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According to Euromonitor International, the deodorants sector was one of the few segments to post growth in 2008 (8% globally; up from 5% in 2007) and outperformed the global cosmetics and toiletries market, which saw 5% growth in the same period. (See Figure 1.) This success is evidence of a shift in global consumer perception of deodorants—from a product with relatively low usage among consumers globally to one that is fast becoming a necessary part of daily grooming regimens. Despite strong growth rates, deodorants still only account for $17 billion in total sales worldwide, or just 5% of the overall market. This compares rather unfavorably with the 23% share held by skin care products, proving that there is still much work to be done if deodorants are to reach their full potential.
Latin America was the strongest regional contributor to the growth of deodorants in 2008, with a 17% value increase over 2007, according to Euromonitor International. This growth was driven primarily by a boom in sales in Argentina (28% value growth), Venezuela (27%) and Brazil (18%). Brazil was the largest single market for deodorant sales, with sales of $2.9 billion in 2008, accounting for 17% of sales globally. The country’s dominance in retail sales of deodorants stems partly from its love affair with fragrances, which accounts for nearly one-fifth of its total cosmetics and toiletries sales. Deodorants are often used as a more affordable substitute for fragrances by lower-income consumers. The strong cultural emphasis placed on the importance of smelling good, combined with the increasing purchasing power of lower socioeconomic groups, contributed to the 18% rise in value sales in 2008 Gradual consumer trade-up from less expensive pump formats, as favored by domestic deodorant leader Natura, to more expensive sprays has also been a key factor in Latin America, leading to 59% growth in the sprays category in 2008. Leading companies such as Unilever, with its Rexona brand, are focusing on spray deodorants, with strong marketing activity and new product development. The main reasons behind this emphasis on sprays are that consumers who try the spray format rarely revert to less expensive deodorants such as pumps, and more importantly, profit margins are higher for sprays than for pump deodorants.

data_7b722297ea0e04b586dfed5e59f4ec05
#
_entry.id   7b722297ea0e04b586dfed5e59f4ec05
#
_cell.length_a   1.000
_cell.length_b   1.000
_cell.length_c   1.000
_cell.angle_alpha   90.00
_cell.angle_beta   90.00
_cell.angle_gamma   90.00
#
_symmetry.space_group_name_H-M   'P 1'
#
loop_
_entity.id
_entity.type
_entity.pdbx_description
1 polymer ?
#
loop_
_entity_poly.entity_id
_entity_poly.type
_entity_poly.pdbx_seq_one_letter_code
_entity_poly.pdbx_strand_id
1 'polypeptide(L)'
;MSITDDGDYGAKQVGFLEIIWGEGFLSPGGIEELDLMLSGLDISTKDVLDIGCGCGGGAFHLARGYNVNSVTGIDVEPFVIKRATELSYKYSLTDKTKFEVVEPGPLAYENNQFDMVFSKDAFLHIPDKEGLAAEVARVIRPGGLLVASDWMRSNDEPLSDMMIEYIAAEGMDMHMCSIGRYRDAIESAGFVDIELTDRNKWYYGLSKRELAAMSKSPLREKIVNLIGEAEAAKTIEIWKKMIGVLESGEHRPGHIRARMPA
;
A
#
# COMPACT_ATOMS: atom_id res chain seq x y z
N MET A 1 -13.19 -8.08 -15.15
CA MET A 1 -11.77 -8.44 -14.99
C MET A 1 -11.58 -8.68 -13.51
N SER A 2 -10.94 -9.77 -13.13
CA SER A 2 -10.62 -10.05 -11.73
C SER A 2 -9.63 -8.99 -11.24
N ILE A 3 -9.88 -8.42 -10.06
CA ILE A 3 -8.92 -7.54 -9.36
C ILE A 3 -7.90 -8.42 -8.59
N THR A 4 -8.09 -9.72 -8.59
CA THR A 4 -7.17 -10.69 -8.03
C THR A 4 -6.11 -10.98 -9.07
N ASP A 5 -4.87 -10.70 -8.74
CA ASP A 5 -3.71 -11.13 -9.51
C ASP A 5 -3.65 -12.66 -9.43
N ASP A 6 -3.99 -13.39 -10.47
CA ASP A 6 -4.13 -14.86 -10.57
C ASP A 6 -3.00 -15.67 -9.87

As many of the world’s consumers have considerably lower incomes than those in developed Western regions, sachet marketing has become a valuable tool for deodorant manufacturers to increase sales in low-income regions. In India, for example, Unilever has successfully marketed small Rexona deodorant sticks for a fraction of the cost of products sold in Western markets.
As the most mature region for deodorants, Western Europe accounts for the largest share of the global market, with sales worth $5.6 billion in 2008 (33%). In most Western European countries, there is a strong social stigma attached to not using deodorant, and this has kept product penetration very high for many years. Conversely, it is now difficult for manufacturers to make significant category gains in Western Europe. The market has reached strong maturity levels, and growth has been comparatively slow in recent years. The majority of consumers already use the more expensive spray deodorant format, so there is less scope for trade-up in that respect—although even the mature U.K. market still reported growth of 6% for deodorant sprays in 2008. Instead, marketers are increasingly focusing on offering consumers value-added products such as deodorants with antiaging (Unilever’s Dove Pro-Age) or ultra long-lasting benefits (notably Sure, also from Unilever).